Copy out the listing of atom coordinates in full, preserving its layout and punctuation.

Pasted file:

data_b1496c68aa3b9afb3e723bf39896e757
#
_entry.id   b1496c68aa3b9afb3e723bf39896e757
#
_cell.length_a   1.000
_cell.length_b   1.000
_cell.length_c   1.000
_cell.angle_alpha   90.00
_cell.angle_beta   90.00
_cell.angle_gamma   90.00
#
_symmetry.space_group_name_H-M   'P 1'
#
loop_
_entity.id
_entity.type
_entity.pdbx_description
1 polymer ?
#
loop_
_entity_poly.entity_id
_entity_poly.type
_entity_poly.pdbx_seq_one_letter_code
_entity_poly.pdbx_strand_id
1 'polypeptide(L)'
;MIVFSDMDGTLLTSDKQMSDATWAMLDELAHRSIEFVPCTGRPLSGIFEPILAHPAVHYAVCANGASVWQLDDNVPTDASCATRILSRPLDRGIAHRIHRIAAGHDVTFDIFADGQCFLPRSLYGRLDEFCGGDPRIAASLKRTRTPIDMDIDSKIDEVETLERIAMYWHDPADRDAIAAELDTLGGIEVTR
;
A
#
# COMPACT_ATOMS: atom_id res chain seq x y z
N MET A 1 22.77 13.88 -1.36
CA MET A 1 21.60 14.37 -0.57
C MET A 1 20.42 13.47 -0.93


data_b1496c68aa3b9afb3e723bf39896e757
#
_entry.id   b1496c68aa3b9afb3e723bf39896e757
#
_cell.length_a   1.000
_cell.length_b   1.000
_cell.length_c   1.000
_cell.angle_alpha   90.00
_cell.angle_beta   90.00
_cell.angle_gamma   90.00
#
_symmetry.space_group_name_H-M   'P 1'
#
loop_
_entity.id
_entity.type
_entity.pdbx_description
1 polymer ?
#
loop_
_entity_poly.entity_id
_entity_poly.type
_entity_poly.pdbx_seq_one_letter_code
_entity_poly.pdbx_strand_id
1 'polypeptide(L)'
;MIVFSDMDGTLLTSDKQMSDATWAMLDELAHRSIEFVPCTGRPLSGIFEPILAHPAVHYAVCANGASVWQLDDNVPTDASCATRILSRPLDRGIAHRIHRIAAGHDVTFDIFADGQCFLPRSLYGRLDEFCGGDPRIAASLKRTRTPIDMDIDSKIDEVETLERIAMYWHDPADRDAIAAELDTLGGIEVTR
;
A
#
# COMPACT_ATOMS: atom_id res chain seq x y z
N MET A 1 22.77 13.88 -1.36
CA MET A 1 21.60 14.37 -0.57
C MET A 1 20.42 13.47 -0.93